David LeGloahec tends to some loukoumades (Greek doughnuts) at Holy Trinity Greek Orthodox Church on Saturday. Russ Dillingham/Sun Journal Buy this Photo

LEWISTON — The annual three-day Lewiston-Auburn Greek Festival came to a close Saturday evening with dancing, wine and beer from the taverna, and lots and lots of food.

The festival, which first launched in 1978 and was revived in 2003 after a dormant period, “has been really great,” festival Chairwoman Melissa Simones Landry said.

Like his great-grandfather, George Simones is a chanter and welcomes visitors to the Holy Trinity Greek Orthodox Church in Lewiston where tours were taking place during the last day of the annual Greek Festival on Saturday. Russ Dillingham/Sun Journal Buy this Photo

“Our turnout on Friday was amazing, and it’s been really good so far today,” Landry said.

The festival, held beneath several tents set up in the parking lot of the Holy Trinity Greek Orthodox Church, started off slow Saturday afternoon as rain and cloudy skies held off patrons. But as the clouds parted and the sun came out, people began pouring in to get a taste of some of the Greek food, including gyros, souvlaki, lamb shank and spanakopita, pastries and Greek coffee.

Tatyana Johnson of Lewiston, a Ukraine native who moved to Maine from Alabama five years ago, was overseeing the loukoumades booth, which translates to “honey puffs.”

Loukoumades are dollops of resin dough that have been fried, dipped in honey-lemon syrup and sprinkled with crushed walnuts and cinnamon.


Johnson’s booth, which she said she has helped run since moving to Maine, saw a lot of foot traffic Saturday afternoon, as did the pastry booth near the entrance to the festival, which was offering everything from baklava to kataifi, a popular Greek almond and walnut pastry.

The Treasure Trove is a favorite of visitors to the annual Greek Festival in Lewiston. Russ Dillingham/Sun Journal Buy this Photo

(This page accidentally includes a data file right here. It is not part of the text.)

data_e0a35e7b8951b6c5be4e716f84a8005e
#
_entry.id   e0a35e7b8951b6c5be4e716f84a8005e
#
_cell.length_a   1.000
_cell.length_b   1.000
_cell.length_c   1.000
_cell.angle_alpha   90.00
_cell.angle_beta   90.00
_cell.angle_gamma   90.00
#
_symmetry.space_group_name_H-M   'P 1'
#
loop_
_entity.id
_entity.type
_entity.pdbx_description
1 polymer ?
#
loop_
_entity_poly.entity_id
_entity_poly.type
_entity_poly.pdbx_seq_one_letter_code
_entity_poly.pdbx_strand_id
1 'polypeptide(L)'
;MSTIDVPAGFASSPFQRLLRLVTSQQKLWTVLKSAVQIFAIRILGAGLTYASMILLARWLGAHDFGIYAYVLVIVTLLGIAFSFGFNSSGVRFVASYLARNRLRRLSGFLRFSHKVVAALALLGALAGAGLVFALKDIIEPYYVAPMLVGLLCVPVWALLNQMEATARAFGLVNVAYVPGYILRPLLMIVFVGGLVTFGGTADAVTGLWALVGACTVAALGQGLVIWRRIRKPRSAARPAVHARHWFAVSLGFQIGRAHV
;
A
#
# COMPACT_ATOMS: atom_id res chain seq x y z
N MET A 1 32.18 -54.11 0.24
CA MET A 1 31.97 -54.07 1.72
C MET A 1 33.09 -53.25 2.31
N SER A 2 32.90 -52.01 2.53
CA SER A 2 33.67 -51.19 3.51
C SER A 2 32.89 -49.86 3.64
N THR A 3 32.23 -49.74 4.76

Christine Rattey of Brunswick said the baked goods were made by several volunteers and local Greek bakeries.

“It’s a real group effort,” said Rattey, who has been attending Holy Trinity church for the past 20 years.

Jaye Goulet and Dina Medouris were in charge of the Greek coffee booth. They explained that Greek coffee differed from regular coffee in the way the coffee beans were ground.

“It’s ground up really fine, sort of like hot chocolate,” Goulet said. “Then it’s mixed with sugar. After you drink the coffee, it leaves a sediment at the bottom of the cup.”

For Rattey, seeing the excitement on people’s faces as they dip their toes into Greek culture for the first time is her favorite part of the festival.


“We get people from Ogunquit, from Rhode Island, from all over the place,” Rattey said. “People love it.”

Johnson agreed, adding that while the Greek food is always a big draw for the festival, it’s the “atmosphere of the festival that keeps people coming back.”

“Everyone is so nice and you get to learn all kinds of things about Greek life,” Johnson said. “I think that’s the best part.”


Amelia Wiseman makes bubbles at the Kids Tent play area at the Greek Festival in Lewiston on Saturday. Russ Dillingham/Sun Journal Buy this Photo

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